Show simple item record

dc.contributor.authorPfaffenseller, Bianca
dc.contributor.authorKapczinski, Flavio
dc.contributor.authorGallitano, Amelia L.
dc.contributor.authorKlamt, Fábio
dc.date.accessioned2018-03-14T17:28:12Z
dc.date.available2018-03-14T17:28:12Z
dc.date.issued2018-02-05
dc.identifier.citationEGR3 Immediate Early Gene and the Brain-Derived Neurotrophic Factor in Bipolar Disorder 2018, 12 Frontiers in Behavioral Neuroscienceen
dc.identifier.issn1662-5153
dc.identifier.doi10.3389/fnbeh.2018.00015
dc.identifier.urihttp://hdl.handle.net/10150/627052
dc.description.abstractBipolar disorder (BD) is a severe psychiatric illness with a consistent genetic influence, involving complex interactions between numerous genes and environmental factors. Immediate early genes (IEGs) are activated in the brain in response to environmental stimuli, such as stress. The potential to translate environmental stimuli into long-term changes in brain has led to increased interest in a potential role for these genes influencing risk for psychiatric disorders. Our recent finding using network-based approach has shown that the regulatory unit of early growth response gene 3 (EGR3) of IEGs family was robustly repressed in postmortem prefrontal cortex of BD patients. As a central transcription factor, EGR3 regulates an array of target genes that mediate critical neurobiological processes such as synaptic plasticity, memory and cognition. Considering that EGR3 expression is induced by brain-derived neurotrophic factor (BDNF) that has been consistently related to BD pathophysiology, we suggest a link between BDNF and EGR3 and their potential role in BD. A growing body of data from our group and others has shown that peripheral BDNF levels are reduced during mood episodes and also with illness progression. In this same vein, BDNF has been proposed as an important growth factor in the impaired cellular resilience related to BD. Taken together with the fact that EGR3 regulates the expression of the neurotrophin receptor p75NTR and may also indirectly induce BDNF expression, here we propose a feed-forward gene regulatory network involving EGR3 and BDNF and its potential role in BD.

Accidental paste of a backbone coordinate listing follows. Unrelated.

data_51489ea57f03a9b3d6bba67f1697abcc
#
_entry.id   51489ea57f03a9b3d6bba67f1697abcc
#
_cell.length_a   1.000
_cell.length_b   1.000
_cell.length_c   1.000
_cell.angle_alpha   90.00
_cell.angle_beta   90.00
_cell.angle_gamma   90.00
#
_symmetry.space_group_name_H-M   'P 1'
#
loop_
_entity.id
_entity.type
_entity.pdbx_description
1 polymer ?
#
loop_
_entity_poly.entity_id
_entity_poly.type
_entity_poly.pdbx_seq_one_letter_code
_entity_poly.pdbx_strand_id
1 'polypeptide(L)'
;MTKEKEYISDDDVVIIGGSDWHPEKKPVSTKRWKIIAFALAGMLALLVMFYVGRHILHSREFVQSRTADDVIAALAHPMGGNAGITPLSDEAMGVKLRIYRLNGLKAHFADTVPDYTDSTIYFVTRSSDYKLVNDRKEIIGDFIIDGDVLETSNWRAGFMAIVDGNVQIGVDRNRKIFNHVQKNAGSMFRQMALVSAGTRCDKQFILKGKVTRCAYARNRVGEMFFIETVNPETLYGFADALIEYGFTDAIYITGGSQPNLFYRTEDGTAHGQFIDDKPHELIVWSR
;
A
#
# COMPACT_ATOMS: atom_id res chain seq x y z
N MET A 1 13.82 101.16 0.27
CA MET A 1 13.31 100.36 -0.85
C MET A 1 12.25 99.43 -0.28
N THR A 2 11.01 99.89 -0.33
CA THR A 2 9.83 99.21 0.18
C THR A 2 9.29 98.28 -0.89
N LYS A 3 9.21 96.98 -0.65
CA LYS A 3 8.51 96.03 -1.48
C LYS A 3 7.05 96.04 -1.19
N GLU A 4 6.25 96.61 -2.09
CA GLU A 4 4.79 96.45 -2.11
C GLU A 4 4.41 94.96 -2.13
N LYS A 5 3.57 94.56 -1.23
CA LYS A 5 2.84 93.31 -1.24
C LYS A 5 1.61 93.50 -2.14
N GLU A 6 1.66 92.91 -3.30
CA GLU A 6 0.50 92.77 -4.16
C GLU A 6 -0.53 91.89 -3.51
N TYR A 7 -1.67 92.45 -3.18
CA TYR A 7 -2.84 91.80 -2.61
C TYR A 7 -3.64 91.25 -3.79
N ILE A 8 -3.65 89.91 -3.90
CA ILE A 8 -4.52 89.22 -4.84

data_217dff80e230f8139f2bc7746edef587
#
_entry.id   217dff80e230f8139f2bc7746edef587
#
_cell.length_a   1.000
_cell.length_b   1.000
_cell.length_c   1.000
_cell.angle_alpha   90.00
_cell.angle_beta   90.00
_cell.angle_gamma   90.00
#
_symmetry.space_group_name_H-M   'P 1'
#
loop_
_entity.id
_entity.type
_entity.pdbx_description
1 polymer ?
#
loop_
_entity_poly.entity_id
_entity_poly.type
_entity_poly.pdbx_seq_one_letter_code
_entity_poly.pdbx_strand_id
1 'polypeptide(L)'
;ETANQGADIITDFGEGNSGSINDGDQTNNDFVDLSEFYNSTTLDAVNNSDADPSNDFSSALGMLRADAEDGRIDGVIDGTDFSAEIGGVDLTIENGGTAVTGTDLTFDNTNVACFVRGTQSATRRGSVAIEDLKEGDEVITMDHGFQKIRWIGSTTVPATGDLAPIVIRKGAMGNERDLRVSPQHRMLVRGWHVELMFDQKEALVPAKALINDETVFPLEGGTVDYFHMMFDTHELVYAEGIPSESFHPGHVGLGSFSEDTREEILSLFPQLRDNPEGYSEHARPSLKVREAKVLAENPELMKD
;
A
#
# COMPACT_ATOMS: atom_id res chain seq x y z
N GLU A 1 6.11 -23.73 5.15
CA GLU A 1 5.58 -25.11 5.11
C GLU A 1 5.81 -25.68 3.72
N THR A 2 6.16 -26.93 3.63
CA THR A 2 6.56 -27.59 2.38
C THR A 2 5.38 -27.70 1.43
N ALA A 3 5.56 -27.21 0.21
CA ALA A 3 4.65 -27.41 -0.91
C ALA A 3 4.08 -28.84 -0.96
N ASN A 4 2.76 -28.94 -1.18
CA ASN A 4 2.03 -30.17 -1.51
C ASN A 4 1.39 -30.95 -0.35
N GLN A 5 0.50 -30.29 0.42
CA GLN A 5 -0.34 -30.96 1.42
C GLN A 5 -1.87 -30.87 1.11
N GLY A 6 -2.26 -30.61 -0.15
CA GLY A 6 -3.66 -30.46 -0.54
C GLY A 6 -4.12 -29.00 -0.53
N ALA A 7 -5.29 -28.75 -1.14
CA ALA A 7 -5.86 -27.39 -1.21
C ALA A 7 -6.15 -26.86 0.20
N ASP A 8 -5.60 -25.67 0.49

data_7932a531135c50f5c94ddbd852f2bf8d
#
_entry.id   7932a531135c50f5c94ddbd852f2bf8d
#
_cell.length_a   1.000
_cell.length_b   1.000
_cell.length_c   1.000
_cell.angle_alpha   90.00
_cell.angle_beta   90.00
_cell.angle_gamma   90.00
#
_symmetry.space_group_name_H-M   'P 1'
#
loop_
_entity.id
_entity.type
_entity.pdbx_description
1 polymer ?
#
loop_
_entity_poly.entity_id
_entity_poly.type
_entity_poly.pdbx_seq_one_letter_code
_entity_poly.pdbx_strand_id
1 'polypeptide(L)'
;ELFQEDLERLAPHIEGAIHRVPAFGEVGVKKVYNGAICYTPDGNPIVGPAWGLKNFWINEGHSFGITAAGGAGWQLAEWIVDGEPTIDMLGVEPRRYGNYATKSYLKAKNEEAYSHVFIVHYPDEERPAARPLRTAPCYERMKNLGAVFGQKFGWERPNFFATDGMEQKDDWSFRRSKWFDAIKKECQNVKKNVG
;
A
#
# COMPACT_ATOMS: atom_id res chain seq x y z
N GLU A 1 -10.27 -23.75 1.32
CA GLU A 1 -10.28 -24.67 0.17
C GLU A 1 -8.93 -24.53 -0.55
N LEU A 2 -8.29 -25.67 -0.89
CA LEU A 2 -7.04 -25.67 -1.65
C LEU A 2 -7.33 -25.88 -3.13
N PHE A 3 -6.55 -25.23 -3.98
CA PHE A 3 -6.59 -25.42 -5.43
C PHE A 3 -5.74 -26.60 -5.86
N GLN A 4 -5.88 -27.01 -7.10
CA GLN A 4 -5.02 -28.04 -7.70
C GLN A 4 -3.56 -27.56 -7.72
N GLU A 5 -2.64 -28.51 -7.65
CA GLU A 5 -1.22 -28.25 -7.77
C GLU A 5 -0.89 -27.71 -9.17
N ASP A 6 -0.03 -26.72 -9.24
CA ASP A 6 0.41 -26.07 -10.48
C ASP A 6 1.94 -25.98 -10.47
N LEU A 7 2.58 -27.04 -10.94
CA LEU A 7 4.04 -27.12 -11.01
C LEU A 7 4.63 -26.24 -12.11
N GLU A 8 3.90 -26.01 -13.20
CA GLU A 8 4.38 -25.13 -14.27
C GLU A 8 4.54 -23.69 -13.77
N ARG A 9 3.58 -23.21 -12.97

dc.description.sponsorshipBrazilian funds MCTI/CNPq INCT-TM/CAPES/FAPESP [465458/2014-9]; CNPq/MS/DECIT [466989/2014-8]; PRONEX/FAPERGS [16/2551-0000499-4]; NIH [R01 MH097803]en
dc.language.isoenen
dc.publisherFRONTIERS MEDIA SAen
dc.relation.urlhttp://journal.frontiersin.org/article/10.3389/fnbeh.2018.00015/fullen
dc.rights© 2018 Pfaffenseller, Kapczinski, Gallitano and Klamt. This is an open-access article distributed under the terms of the Creative Commons Attribution License (CC BY).en
dc.subjectimmediate early genesen
dc.subjectearly growth response gene 3 (EGR3)en
dc.subjectbrain-derived neurotrophic factor (BDNF)en
dc.subjectbipolar disorderen
dc.subjectneuroplasticityen
dc.subjectregulatory networken
dc.titleEGR3 Immediate Early Gene and the Brain-Derived Neurotrophic Factor in Bipolar Disorderen
dc.typeArticleen
dc.contributor.departmentUniv Arizona, Coll Med, Dept Basic Med Scien
dc.identifier.journalFrontiers in Behavioral Neuroscienceen
dc.description.noteOpen access journal.en
dc.description.collectioninformationThis item from the UA Faculty Publications collection is made available by the University of Arizona with support from the University of Arizona Libraries. If you have questions, please contact us at repository@u.library.arizona.edu.en
dc.eprint.versionFinal published versionen
refterms.dateFOA2018-09-13T22:40:40Z
html.description.abstractBipolar disorder (BD) is a severe psychiatric illness with a consistent genetic influence, involving complex interactions between numerous genes and environmental factors. Immediate early genes (IEGs) are activated in the brain in response to environmental stimuli, such as stress. The potential to translate environmental stimuli into long-term changes in brain has led to increased interest in a potential role for these genes influencing risk for psychiatric disorders. Our recent finding using network-based approach has shown that the regulatory unit of early growth response gene 3 (EGR3) of IEGs family was robustly repressed in postmortem prefrontal cortex of BD patients. As a central transcription factor, EGR3 regulates an array of target genes that mediate critical neurobiological processes such as synaptic plasticity, memory and cognition. Considering that EGR3 expression is induced by brain-derived neurotrophic factor (BDNF) that has been consistently related to BD pathophysiology, we suggest a link between BDNF and EGR3 and their potential role in BD. A growing body of data from our group and others has shown that peripheral BDNF levels are reduced during mood episodes and also with illness progression. In this same vein, BDNF has been proposed as an important growth factor in the impaired cellular resilience related to BD. Taken together with the fact that EGR3 regulates the expression of the neurotrophin receptor p75NTR and may also indirectly induce BDNF expression, here we propose a feed-forward gene regulatory network involving EGR3 and BDNF and its potential role in BD.


Files in this item

Thumbnail
Name:
fnbeh-12-00015.pdf
Size:
1.294Mb
Format:
PDF
Description:
Final Published Version

This item appears in the following Collection(s)

Show simple item record